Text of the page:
How far should we push oversizing a solar power plant?
Fluence Energy has given guidance on optimizing solar module loading ratios, suggesting that a 1.9:1 DC:AC solar panel to inverter ratio makes economic sense with integrated DC-coupled energy storage.
In the United States, we’ve seen solar power plant’s DC:AC ratios settle in around 1.25:1. We’re also seeing some solar projects go far beyond these values. The Babcock Solar farm built by NextEra for FPL in Florida is 74.5 MW-AC / 126 MW-DC – a 1.7:1 DC:AC ratio. The plant is coupled with a 10 MW / 40 megawatt-hour energy storage facility, which is still the largest completed solar+storage facility in the United States. Even further than that are ratios of 2.2:1 that have percolated in anticipation of the Massachusetts SMART program and its energy storage adders.
The question becomes what is the specific ratio that you should choose on your project to maximize what you’ve got: land, interconnection capacity, and local electricity economics. A Fluence Energy blog post has put out a rough path to determine that number.
In the above graphic Fluence delivers a clear picture of what we’re really focusing on from an economic perspective – the excess electricity being produce above the 100 MW-AC inverter’s capacity, which was chosen to align with the site’s approved interconnection capacity. In the project highlighted, the developer has a 100 MW-AC interconnection agreement, enough land to install 250 MW-DC worth of solar, and a 5¢ per kilowatt-hour (kWh) power purchase agreement for all electricity.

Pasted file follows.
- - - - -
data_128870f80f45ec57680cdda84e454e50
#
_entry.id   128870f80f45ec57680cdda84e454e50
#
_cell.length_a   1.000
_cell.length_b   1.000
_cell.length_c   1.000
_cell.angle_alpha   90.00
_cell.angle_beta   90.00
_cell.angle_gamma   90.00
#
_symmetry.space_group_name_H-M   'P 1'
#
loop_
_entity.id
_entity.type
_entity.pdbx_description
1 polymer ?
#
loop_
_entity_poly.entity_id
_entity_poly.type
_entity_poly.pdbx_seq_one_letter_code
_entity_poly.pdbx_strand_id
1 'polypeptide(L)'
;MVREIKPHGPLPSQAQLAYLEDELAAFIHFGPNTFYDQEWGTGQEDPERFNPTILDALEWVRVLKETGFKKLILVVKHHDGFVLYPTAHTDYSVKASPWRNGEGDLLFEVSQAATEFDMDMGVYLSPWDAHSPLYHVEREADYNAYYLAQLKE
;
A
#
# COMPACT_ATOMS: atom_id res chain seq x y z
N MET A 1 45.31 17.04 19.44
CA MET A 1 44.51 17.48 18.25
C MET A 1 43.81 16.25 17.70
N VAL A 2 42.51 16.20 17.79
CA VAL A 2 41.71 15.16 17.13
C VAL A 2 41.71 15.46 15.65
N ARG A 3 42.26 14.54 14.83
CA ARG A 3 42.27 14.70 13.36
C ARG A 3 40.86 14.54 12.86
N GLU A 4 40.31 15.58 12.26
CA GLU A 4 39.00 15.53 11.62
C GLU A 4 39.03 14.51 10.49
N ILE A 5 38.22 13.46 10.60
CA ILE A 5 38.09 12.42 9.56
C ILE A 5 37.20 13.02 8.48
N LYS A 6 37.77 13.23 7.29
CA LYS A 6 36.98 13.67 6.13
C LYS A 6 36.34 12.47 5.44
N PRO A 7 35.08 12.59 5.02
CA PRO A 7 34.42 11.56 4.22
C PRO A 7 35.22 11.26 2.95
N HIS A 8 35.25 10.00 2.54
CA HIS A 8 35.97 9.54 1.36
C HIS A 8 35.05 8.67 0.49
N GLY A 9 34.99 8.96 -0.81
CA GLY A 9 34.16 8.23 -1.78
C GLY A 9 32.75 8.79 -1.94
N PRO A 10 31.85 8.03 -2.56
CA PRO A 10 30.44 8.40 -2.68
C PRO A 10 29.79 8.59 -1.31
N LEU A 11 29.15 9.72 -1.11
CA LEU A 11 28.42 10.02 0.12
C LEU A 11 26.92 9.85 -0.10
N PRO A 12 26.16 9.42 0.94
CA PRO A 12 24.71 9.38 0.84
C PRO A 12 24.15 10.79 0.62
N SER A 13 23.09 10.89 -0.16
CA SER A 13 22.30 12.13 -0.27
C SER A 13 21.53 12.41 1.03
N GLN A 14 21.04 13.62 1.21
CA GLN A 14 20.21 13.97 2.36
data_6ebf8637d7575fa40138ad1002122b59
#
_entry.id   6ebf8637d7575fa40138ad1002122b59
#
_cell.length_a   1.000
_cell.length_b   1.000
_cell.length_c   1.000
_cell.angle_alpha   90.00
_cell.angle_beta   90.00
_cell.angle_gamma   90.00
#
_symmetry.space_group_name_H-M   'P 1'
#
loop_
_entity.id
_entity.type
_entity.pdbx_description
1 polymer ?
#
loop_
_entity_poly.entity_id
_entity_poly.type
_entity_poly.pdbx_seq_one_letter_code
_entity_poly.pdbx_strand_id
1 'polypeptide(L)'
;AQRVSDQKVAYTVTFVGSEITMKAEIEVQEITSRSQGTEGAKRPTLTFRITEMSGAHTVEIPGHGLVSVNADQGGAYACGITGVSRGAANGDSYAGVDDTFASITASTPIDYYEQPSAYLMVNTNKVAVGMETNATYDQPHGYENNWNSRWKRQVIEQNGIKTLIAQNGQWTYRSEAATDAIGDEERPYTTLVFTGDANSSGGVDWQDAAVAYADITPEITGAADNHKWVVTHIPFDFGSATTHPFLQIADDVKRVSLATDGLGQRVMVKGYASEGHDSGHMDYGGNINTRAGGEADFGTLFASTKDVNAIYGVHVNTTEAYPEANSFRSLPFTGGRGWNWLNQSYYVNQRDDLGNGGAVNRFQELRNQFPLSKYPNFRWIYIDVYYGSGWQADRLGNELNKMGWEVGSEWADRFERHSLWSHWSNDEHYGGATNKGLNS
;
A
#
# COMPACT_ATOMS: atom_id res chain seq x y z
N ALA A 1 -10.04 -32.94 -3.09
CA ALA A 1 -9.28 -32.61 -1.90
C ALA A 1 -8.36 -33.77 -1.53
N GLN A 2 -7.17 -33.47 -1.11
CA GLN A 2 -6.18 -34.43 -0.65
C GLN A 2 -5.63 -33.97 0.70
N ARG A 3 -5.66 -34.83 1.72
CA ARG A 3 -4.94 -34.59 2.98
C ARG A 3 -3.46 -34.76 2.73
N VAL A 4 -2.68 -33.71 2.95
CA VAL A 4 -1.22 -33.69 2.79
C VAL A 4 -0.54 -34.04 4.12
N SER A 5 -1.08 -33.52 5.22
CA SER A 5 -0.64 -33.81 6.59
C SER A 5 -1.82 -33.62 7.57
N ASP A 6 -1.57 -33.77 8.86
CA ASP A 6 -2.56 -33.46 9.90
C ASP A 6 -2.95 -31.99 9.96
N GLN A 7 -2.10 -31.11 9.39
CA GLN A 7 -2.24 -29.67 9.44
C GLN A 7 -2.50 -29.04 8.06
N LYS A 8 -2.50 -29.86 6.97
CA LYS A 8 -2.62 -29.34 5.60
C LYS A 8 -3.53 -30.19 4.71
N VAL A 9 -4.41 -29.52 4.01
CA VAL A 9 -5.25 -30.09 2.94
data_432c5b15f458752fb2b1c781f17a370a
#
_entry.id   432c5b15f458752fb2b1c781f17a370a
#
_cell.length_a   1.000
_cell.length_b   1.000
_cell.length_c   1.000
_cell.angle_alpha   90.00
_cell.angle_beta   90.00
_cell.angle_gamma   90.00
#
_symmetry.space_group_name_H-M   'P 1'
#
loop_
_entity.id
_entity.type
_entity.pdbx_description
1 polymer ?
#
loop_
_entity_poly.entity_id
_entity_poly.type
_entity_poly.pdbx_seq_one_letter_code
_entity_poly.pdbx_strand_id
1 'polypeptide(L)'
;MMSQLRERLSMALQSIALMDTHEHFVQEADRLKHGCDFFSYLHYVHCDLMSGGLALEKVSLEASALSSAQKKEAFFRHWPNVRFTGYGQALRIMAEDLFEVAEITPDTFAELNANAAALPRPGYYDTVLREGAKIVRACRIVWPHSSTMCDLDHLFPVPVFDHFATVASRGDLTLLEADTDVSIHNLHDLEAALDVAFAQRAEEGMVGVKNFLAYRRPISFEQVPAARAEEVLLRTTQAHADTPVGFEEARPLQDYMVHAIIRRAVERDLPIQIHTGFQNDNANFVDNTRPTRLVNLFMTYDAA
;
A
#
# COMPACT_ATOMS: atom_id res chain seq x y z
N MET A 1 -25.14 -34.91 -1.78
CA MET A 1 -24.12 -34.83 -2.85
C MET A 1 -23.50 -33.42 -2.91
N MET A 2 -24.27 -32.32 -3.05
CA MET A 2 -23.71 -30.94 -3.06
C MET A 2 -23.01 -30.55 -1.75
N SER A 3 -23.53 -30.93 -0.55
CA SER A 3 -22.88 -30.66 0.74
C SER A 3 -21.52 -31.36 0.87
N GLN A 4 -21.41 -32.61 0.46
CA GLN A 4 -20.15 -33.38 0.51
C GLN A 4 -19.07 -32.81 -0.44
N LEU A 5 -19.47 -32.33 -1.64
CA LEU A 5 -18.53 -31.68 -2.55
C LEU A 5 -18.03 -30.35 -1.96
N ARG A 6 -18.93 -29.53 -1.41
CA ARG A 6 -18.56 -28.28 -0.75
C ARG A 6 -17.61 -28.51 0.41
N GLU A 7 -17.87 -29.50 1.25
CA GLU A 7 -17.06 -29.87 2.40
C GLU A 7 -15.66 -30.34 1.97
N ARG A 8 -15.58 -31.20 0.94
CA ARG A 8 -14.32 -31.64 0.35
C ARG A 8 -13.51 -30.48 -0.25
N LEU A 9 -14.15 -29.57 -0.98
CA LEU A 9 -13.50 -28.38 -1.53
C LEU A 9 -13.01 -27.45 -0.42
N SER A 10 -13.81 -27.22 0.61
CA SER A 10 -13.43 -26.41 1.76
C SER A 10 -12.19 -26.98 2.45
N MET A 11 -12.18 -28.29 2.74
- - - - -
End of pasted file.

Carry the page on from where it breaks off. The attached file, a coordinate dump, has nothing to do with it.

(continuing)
The main step is running an hour-by-hour analysis of various ratios of PV systems t0 determine the sizes of of the battery inverter and the batteries themselves needed to capture the electricity. The energy storage system is sized so that most of the battery is used as much of the time as possible. That means on the sunniest of days, there will still be some electricity that cannot be captured and will be clipped as a battery sized to catch all will be underutilized.